Safety Focus of the Week: Fall Protection Concerns on Highway Bridges
General Fall Protection was our safety focus back in June – Fall Protection Safety Blog – Week of June 3, 2011
This week, we are expanding upon the topic by discussing some specific fall protection issues unique to working on the deck of a highway bridge. The paving & cold planing crews have been and are scheduled to work on the North Williston Road bridge over the Winooski River. The project involves work on the bridge deck only. Generally, one would not think that fall protection is a concern on a bridge where we are working within the guard rails. Upon further inspection we see that there are several concerns that need addressing when working from a bridge higher than 6 feet and/or working above a water body:
- The guard rails on a bridge are typically 36 inches high, less than the required 39 inches needed to meet OSHA. This requires some type of fall protection when working within 6 feet of the edge of the bridge. Once we have milled the surface down on the North Williston Road bridge, we will be at the required 39 inches.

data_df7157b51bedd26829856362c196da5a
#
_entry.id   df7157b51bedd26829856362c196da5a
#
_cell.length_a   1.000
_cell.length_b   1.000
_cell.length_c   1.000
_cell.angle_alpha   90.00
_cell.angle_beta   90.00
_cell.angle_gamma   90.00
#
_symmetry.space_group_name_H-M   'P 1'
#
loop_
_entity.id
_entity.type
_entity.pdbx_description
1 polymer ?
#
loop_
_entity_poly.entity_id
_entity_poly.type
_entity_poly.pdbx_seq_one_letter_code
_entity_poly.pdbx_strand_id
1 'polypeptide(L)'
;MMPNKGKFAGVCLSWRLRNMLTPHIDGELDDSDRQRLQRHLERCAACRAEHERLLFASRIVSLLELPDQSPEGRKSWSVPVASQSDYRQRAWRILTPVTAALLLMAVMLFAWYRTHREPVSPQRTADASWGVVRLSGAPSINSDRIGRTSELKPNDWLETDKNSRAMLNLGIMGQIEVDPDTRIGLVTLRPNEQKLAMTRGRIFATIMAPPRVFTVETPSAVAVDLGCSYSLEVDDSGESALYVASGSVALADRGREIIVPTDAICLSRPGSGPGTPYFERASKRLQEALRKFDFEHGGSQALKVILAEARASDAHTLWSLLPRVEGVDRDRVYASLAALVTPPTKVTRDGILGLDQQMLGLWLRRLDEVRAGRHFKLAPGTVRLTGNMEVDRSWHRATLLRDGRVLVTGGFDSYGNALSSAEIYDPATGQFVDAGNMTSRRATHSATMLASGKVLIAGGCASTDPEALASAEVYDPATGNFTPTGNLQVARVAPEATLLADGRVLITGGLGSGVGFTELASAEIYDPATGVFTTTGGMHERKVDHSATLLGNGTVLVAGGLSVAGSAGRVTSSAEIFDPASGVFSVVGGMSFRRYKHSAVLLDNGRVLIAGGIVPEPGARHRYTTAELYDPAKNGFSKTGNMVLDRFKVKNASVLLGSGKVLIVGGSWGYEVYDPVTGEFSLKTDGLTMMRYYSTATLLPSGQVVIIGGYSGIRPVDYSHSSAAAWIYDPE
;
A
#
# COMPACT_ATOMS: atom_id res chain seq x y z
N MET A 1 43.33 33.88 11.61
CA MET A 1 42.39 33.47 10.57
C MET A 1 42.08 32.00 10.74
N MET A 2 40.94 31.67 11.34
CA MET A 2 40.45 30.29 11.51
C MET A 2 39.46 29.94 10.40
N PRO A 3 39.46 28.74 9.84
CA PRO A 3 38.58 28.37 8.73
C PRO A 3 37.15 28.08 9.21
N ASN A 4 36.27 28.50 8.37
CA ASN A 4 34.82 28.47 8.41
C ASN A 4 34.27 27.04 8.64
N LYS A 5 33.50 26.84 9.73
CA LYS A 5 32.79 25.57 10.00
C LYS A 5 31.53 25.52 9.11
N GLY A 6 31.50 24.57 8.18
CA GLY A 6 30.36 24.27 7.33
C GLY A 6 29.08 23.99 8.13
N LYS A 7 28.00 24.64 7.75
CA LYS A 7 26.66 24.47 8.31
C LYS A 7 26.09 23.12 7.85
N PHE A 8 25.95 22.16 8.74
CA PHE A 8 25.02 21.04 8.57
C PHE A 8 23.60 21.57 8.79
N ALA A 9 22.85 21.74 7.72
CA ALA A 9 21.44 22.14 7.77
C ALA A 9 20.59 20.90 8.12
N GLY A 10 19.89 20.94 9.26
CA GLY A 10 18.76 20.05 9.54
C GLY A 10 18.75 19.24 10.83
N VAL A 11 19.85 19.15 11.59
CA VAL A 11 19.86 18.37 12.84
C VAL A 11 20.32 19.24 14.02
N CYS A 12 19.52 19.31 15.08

- Working from an elevated platform (such as on a piece of equipment) requires some type of fall protection if the equipment is working closer than 6 feet to the edge. If the equipment has seatbelts, then the operator is considered to be inside of the equipment and is not subject to the fall protection requirements. However, working on the back end of the paver or on the milling machine where there are no seatbelts, the worker must have fall protection. In these situations, our workers will be wearing a fall arrest system with lanyard attached to a suitable anchorage on the equipment.
- Working above water also requires an approved personal flotation device (PFD). On the North Williston Bridge, this concern is limited to when the workers are not seatbelted in equipment and are not tied off.
If you visit the jobsite, or are assigned to the project, you will need to carefully read and follow the specifics of the tailboard.